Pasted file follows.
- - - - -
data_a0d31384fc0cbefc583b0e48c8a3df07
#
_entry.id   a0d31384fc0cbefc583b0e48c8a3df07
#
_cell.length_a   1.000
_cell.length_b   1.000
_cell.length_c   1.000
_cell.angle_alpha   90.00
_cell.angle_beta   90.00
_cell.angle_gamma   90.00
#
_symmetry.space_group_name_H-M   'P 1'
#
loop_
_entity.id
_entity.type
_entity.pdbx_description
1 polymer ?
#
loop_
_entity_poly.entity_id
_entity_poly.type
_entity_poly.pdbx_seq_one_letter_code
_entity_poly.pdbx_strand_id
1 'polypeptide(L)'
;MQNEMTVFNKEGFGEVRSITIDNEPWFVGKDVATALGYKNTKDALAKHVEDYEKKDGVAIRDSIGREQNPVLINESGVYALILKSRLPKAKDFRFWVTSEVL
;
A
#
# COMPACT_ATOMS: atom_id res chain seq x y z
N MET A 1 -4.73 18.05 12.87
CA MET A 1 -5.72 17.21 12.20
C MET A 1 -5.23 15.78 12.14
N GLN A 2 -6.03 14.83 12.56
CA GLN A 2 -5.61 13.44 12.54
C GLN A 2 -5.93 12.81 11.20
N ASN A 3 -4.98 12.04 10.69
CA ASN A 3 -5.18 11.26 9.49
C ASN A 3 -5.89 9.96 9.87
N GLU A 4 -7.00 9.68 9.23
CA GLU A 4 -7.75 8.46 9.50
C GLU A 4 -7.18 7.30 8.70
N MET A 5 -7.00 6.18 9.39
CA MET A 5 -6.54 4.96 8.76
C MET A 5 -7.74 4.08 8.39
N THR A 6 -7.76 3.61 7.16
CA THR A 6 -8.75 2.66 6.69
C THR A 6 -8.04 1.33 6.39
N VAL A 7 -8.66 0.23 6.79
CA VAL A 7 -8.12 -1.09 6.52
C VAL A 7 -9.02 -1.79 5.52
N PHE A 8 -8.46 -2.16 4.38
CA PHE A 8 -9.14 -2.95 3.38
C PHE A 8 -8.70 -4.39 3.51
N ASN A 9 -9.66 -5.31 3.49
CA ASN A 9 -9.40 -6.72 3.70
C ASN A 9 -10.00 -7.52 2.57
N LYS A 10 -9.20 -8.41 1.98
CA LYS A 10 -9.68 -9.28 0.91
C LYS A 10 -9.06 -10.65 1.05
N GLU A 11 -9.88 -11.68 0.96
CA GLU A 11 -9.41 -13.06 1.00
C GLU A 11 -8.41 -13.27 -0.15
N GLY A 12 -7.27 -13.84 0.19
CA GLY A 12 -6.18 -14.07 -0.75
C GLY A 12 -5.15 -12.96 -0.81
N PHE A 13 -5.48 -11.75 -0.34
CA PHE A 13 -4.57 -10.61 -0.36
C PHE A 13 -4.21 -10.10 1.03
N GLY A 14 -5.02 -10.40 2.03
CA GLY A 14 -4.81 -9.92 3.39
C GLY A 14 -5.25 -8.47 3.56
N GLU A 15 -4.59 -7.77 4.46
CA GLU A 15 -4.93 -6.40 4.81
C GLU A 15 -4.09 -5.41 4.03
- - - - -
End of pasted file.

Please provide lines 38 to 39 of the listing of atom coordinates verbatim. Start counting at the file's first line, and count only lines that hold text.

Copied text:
CA ASN A 3 -5.18 11.26 9.49
C ASN A 3 -5.89 9.96 9.87